Visitors looking for more interesting fare in the general vicinity of downtown Phoenix have to do some research, and often end up traveling to nearby Roosevelt Row, to neighborhood spots like Cibo, SoSoBa, Forno 301, and other area highlights.
Just east of downtown, there's Welcome Diner, and the Garfield neighborhood promises to get even more interesting with the second coming of Gallo Blanco Cafe this summer. Also coming this summer is Aaron Chamberlin and chef Suny Santana's new Mexican spot, Taco Chelo, which will hopefully bring a much-needed infusion of great tacos to downtown.
If we're talking the core downtown business district, though, the area has not yet earned a reputation as a thriving food and drink district. More density in the area would help, the kind that encourages walking and exploration, with more spaces for smaller, leaner independents to get a shot at downtown. Block 32, a massive mixed-use development that's projected to bring office space, residential units, and (finally) a full-service grocery store to downtown Phoenix by 2019, just broke ground last week. But it's not clear yet whether that project will inject any new life into downtown dining.
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What could a more vibrant downtown scene look like? It would have to include more late-night dining options, not just a handful of spots scattered here and there, which visitors are only likely to discover via a Google search. We deserve the option to stuff our faces at 1:30 a.m. with Korean barbecue in downtown Phoenix. We deserve more late-night coffee shops and greasy spoons, too, where we can drink coffee and demolish carb-heavy plates with fellow night owls, sleep-deprived students, and business travelers.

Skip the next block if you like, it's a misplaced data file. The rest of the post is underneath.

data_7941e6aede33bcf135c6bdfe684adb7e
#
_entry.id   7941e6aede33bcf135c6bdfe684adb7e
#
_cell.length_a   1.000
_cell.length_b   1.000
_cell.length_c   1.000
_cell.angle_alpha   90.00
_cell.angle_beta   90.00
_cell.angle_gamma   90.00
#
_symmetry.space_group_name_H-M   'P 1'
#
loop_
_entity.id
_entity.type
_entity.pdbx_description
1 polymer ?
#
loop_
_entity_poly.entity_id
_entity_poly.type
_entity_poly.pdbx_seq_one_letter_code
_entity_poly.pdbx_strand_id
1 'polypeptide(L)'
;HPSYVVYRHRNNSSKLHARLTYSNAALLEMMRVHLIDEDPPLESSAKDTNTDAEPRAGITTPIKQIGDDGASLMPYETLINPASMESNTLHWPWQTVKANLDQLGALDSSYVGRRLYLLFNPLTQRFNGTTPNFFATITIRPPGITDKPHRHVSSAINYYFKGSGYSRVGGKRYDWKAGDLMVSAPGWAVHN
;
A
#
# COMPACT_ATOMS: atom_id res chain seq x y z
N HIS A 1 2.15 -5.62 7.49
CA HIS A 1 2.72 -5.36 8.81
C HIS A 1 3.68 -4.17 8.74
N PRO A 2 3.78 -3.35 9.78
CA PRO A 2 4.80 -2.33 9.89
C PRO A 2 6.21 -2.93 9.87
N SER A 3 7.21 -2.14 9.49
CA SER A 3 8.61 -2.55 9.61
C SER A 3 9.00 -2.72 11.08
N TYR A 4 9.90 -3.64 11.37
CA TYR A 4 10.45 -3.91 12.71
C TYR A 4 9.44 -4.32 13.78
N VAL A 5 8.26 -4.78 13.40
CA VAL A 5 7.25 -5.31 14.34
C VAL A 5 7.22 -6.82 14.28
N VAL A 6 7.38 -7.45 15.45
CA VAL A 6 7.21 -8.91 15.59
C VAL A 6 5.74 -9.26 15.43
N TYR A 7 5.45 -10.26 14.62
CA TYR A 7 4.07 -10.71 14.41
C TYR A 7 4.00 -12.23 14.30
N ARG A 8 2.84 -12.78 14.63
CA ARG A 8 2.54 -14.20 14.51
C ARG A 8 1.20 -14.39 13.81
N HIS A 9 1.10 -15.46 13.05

Good Mexican food often feels like a birthright in Phoenix, so it seems sort of shameful that we don't have more decent taquerias and sit-down options in downtown proper. More sidewalk cafes and independent bistros, more rooftop spots, a pastry destination where the window-shopping is more enticing than anything at the Biltmore Fashion Park — those would all be wonderful. And a few more bars where the entertainment comes from the cocktail menu, the people-watching, the live musicians, and not just the deadening glow of TV screens.
And we desperately need at least one pedestrian-only commercial area, a hallmark of any good big city, a space to linger, eat, shop, and feel like you're a part of something. We need, in other words, more reasons to hang out in downtown Phoenix that don't involve sports, concerts, conventions, or a jury summons. Food and drink has the power and potential to shape communities as much as anything else.
Some of the things on this wish list are pie-in-the-sky, and others are more realistic. But like it or not, more people are coming to downtown. More people than ever will soon pay a premium to live and work there, and they will probably want more than burgers and sandwiches in their neighborhood.